Strategy 9: Find a Generous Regular
“I was a guest of [sportswriter] Dick Schaap, who had a table every Monday night. As he put it, it was his favorite possession. In fact, he wrote in his memoir about how pleased he was that I had taken his picture, and that I could have his Rao’s table anytime, which was very nice. He took me a number of times starting in 1988 — or sometime around there. I was lucky enough to be a guest of his many times.
In the early nineties, you could ask to get a table. Sometimes it’d take a month or so, but they’d usually give you a reservation. At the end of the evening with Dick, I’d ask if I could a table and take my sons. I began getting a table once every six or eight weeks. It was even possible to pull up in a taxi and walk in and ask, but there came a point where they literally filled the place with regulars.
The novelty of Rao’s wore off years ago, but I still go because the people make it so pleasant. I consider Frankie Jr. a good friend. The only reason my gallery at Caesar’s Palace existed is because he introduced me to the people at Caesar’s. He was basically my agent. Rao’s is a club you belong to — some people go to the Harvard Club or the Yale Club or whatever. I go to Rao’s.” —Neil Leifer, famed photographer and filmmaker
Strategy 10: Get Invited to a Private Party
“The only time I’ve ever been was for a press party that Bon Appétitorganized after Adam Rapoport took over. I don’t know how they did it, but they managed to secure the entire restaurant. Lots of food writers and bloggers were there, and the main point of the night was to promote the magazine, so it didn’t feel at all like a ‘real’ night at Rao’s. Still, Frankie was there, we got to be in that space, and they served a ton of food. What I mostly remember is that the Bon App eds were very gracious about letting people hitch rides home in their Condé-provided Town Cars at the end of the night, so maybe the place really does have some magical vibe that makes everyone more jovial. —Grub Street’s own Alan Sytsma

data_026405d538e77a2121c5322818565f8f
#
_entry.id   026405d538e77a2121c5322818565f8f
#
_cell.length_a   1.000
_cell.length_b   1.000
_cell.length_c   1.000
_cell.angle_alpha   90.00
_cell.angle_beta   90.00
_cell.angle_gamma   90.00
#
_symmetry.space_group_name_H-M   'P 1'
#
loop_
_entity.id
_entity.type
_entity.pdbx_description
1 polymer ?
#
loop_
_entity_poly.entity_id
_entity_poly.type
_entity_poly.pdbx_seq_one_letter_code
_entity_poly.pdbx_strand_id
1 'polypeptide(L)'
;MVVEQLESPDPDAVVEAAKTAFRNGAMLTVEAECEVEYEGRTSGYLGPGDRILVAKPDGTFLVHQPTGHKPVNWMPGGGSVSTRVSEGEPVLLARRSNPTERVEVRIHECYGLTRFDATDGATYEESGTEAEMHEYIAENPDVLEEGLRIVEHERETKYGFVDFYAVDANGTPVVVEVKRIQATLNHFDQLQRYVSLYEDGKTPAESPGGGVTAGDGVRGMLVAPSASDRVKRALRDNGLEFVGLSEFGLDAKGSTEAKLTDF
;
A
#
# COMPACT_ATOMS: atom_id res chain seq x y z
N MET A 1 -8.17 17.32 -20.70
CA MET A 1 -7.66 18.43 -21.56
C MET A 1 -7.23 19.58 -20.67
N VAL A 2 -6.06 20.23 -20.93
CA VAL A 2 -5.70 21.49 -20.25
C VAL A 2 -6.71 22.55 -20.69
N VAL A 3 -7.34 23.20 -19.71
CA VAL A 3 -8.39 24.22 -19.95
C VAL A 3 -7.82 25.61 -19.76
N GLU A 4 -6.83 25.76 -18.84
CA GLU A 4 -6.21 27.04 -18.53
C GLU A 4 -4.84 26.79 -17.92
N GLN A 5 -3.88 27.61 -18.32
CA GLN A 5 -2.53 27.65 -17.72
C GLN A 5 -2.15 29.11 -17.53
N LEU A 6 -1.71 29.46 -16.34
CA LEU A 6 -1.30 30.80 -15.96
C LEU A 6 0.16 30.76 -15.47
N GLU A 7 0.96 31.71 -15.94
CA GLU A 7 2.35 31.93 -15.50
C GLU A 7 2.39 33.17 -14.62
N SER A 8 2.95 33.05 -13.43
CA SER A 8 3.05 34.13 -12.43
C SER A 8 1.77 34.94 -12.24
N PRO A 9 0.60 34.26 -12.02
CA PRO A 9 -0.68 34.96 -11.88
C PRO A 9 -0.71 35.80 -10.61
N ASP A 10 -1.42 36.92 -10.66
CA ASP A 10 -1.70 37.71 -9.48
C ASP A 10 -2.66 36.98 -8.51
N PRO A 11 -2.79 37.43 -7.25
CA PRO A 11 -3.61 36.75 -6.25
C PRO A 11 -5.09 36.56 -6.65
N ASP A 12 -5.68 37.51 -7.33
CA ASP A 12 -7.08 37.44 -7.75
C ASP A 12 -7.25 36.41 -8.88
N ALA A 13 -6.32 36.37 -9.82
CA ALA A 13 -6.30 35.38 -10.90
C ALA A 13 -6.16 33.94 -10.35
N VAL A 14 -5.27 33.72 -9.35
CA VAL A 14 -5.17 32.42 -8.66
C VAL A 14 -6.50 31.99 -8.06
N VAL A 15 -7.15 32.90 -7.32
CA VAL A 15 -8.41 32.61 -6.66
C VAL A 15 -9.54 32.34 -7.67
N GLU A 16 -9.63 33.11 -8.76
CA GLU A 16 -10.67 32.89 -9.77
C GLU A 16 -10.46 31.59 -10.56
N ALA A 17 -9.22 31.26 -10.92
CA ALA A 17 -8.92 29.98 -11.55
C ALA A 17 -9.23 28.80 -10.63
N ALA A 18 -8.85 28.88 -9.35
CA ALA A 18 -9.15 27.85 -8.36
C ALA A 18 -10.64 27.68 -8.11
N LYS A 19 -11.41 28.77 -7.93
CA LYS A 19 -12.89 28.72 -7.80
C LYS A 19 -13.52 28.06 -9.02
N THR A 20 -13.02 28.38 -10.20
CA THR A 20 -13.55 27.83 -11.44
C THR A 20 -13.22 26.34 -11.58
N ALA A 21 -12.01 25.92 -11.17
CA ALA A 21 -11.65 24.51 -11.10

Strategy 11: Have Vague “Connections”
“I’ve got some ‘connections.’ Let’s leave it at that. The food is mediocre. Can we not name my name? I hate to insult them, but I cook better. I think you really have to know someone, either a celeb or someone of influence like a politician or a police chief.” —Anonymous
Strategy 12: Know a Mob Lawyer
“Someone I knew was about to get indicted because of a huge gambling scandal, and I wanted to introduce him to a well-known defense attorney. The attorney, who’s represented a bunch of organized criminals, was able to secure the table for us. It’s the only time I’ve been. The whole experience is a little surreal. You have a shitty sauce-and-cheese place, and people trying to act like they’re the shit. It’s not the best food ever, but it was definitely good. I did see Bobby Baccalieri from The Sopranos and detective Bo Dietl there that night, too.” —Anonymous
Strategy 13: Schmooze With Wall Street Types and/or Gangsters
“‘I’ve dined there at least five times, and I ate once with the gangsters, once with the Wall Streeters, and once with Hollywood folks. I once sat with some movie producers and Ben Gazzara — what a Hollywood legend! My first book was all about the mob, and my second is all about Wall Street, so I was never the one who made the reservation when I started going years ago in the nineties. It was always someone else who had connections — knew the mob or whatever. You have to know someone. It’s more than a meal; it’s magic.